What happened in the news this week that affects how you live and invest? Here's a highly curated (read: extremely subjective) list of stories about financial milestones for the week of August 26. From mortgage rates and gold prices to cigarette ads and the ups and downs of the Indian Rupee -- we've got it covered.
CIGARETTES For the first time in 43 years, cigarette ads will be back on TV starting next month. This time, the ads will be for an e-cigarette known as Vuse which is expected to cost around $10 and last about as long as a pack of traditional cigarettes. It comes from Reynolds American Inc. (RAI), the company that once marketed Winston cigarettes. (Remember Joe Camel?) Cigarette ads were banned from the airwaves in 1971 by the U.S. government. That ban doesn’t extend to today’s electronic cigarettes, yet. (8/26)
MORTGAGES Mortgage rates fell for the first time in five weeks as the housing market recovery showed signs of slowing. The average rate for a 30-year fixed mortgage dropped to 4.51 percent. (8/29) If you didn’t refinance earlier, don’t get too excited. Rates are still far from the low of 3.35 percent in May. You won't get much relief from the rising housing market either -- it isn't about to drop dead any time soon. (8/28)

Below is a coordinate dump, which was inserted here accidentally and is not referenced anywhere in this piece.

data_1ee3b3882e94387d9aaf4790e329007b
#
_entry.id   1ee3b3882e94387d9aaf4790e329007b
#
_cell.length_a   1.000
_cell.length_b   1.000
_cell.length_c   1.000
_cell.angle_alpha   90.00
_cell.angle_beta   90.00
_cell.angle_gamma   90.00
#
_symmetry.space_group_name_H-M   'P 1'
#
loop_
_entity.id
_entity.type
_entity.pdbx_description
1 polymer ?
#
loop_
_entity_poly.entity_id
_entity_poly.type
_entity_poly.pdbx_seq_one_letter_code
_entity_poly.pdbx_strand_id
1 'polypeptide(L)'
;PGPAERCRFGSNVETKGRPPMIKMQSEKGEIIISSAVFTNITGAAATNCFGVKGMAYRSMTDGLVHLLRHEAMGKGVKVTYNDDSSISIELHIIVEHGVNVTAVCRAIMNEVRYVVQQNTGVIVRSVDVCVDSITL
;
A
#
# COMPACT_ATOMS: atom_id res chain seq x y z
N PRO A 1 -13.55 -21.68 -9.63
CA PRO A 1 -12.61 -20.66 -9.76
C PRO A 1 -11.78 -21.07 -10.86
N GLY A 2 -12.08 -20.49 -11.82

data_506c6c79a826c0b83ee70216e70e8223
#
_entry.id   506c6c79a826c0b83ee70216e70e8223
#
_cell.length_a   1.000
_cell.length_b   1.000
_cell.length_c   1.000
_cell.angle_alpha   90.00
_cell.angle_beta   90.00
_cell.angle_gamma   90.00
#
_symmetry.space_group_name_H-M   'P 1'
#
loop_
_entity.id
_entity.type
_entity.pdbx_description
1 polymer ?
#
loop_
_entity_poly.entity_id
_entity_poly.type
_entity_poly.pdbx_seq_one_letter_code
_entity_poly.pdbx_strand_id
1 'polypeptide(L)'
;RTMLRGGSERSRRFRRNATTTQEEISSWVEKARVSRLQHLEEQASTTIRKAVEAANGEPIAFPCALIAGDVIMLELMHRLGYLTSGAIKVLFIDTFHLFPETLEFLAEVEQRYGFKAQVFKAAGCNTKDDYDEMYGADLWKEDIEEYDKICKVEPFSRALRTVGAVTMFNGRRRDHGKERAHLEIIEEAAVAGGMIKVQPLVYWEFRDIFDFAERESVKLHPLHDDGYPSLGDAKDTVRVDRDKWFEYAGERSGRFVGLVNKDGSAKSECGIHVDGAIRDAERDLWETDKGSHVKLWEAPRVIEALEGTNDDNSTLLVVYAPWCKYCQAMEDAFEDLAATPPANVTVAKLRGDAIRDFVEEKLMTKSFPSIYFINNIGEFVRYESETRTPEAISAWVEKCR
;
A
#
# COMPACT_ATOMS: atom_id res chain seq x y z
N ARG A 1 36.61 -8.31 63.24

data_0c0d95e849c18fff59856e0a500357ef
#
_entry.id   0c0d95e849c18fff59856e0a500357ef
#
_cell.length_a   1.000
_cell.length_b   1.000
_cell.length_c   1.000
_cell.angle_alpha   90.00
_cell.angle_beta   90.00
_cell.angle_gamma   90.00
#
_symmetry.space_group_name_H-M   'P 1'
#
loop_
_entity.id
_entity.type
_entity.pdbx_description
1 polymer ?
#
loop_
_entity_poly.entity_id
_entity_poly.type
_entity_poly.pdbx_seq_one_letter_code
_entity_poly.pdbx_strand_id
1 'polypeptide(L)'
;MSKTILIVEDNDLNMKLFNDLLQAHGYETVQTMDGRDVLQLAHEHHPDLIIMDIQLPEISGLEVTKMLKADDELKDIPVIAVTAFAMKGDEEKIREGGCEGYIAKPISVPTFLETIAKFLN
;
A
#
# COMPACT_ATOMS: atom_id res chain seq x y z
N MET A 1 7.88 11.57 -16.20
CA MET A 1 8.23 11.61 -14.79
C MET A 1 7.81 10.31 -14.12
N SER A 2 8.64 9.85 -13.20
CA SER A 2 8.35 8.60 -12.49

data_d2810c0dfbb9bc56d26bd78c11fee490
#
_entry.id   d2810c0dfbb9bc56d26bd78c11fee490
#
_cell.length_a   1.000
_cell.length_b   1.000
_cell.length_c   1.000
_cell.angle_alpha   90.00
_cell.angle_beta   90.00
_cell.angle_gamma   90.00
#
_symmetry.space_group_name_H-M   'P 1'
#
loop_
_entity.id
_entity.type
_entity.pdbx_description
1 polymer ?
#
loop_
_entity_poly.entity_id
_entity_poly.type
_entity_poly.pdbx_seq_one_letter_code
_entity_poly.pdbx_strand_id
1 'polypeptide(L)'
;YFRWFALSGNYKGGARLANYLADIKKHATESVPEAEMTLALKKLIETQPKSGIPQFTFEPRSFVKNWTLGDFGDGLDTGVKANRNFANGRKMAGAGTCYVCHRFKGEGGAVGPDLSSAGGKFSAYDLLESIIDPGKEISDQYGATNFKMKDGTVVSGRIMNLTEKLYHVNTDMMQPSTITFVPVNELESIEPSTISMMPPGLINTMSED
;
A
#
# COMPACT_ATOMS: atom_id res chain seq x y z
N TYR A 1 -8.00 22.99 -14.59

CONFIDENCE Consumer confidence fell to its lowest level in four months as American’s worried about rising mortgage rates, higher fuel costs due to turmoil in the Middle East and the likelihood that all this means they will have having less disposable income. The Bloomberg Consumer Comfort Index fell to minus 31.7 for the period ending August 25, it’s lowest since April 7. (8/29)
GOLD Russia took advantage of gold’s falling prices, boosting its reserves above 1,000 metric tons in July. It is the first time since 1993 that Russia’s reserve has been this high. The purchase comes at a time when gold prices have fallen by as much as 15 percent this year. (8/27)
PENSIONS The rate New York and its local governments pay for the pension fund will drop for the first time in five years on April 1, 2014. The drop is possible because of strong gains over the past four years in the investments held by the New York State Common Retirement Fund. So no need to worry about the pension's obligation to pay its retirees. (8/27)
CURRENCY The Indian rupee swooned this week. The rupee rose 3.4%, its biggest jump since 1986. (8/29) The increase came on news that the Reserve Bank of India will supply dollars to Indian state-owned oil importers cooling demand for foreign exchange. The Reserve Bank will later repurchase the dollars. Just one day earlier, on August 28, the rupee plunged 3.9 percent, the most in 20 years, on worries about a rise in oil prices due to the situation in Syria.
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